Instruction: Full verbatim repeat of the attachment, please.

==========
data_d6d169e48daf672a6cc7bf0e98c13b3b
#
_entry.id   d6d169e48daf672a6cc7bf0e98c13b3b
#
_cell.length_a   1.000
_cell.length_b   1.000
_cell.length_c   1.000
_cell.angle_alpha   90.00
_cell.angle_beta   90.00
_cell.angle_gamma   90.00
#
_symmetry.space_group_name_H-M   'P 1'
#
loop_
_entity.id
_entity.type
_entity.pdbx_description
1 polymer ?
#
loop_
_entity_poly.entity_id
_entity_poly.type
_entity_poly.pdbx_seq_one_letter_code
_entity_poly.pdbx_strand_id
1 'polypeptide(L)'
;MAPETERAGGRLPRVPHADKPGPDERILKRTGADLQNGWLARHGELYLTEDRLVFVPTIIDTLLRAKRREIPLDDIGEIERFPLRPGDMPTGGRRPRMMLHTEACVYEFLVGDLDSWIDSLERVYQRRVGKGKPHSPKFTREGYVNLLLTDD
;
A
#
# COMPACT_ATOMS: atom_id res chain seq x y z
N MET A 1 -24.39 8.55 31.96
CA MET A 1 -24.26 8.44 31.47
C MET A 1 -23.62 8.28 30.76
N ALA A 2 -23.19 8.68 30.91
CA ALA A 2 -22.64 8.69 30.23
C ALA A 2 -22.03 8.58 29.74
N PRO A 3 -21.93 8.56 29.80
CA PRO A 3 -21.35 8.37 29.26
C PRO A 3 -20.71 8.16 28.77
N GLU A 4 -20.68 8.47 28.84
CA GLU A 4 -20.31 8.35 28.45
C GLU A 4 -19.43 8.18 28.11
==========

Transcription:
data_d6d169e48daf672a6cc7bf0e98c13b3b
#
_entry.id   d6d169e48daf672a6cc7bf0e98c13b3b
#
_cell.length_a   1.000
_cell.length_b   1.000
_cell.length_c   1.000
_cell.angle_alpha   90.00
_cell.angle_beta   90.00
_cell.angle_gamma   90.00
#
_symmetry.space_group_name_H-M   'P 1'
#
loop_
_entity.id
_entity.type
_entity.pdbx_description
1 polymer ?
#
loop_
_entity_poly.entity_id
_entity_poly.type
_entity_poly.pdbx_seq_one_letter_code
_entity_poly.pdbx_strand_id
1 'polypeptide(L)'
;MAPETERAGGRLPRVPHADKPGPDERILKRTGADLQNGWLARHGELYLTEDRLVFVPTIIDTLLRAKRREIPLDDIGEIERFPLRPGDMPTGGRRPRMMLHTEACVYEFLVGDLDSWIDSLERVYQRRVGKGKPHSPKFTREGYVNLLLTDD
;
A
#
# COMPACT_ATOMS: atom_id res chain seq x y z
N MET A 1 -24.39 8.55 31.96
CA MET A 1 -24.26 8.44 31.47
C MET A 1 -23.62 8.28 30.76
N ALA A 2 -23.19 8.68 30.91
CA ALA A 2 -22.64 8.69 30.23
C ALA A 2 -22.03 8.58 29.74
N PRO A 3 -21.93 8.56 29.80
CA PRO A 3 -21.35 8.37 29.26
C PRO A 3 -20.71 8.16 28.77
N GLU A 4 -20.68 8.47 28.84
CA GLU A 4 -20.31 8.35 28.45
C GLU A 4 -19.43 8.18 28.11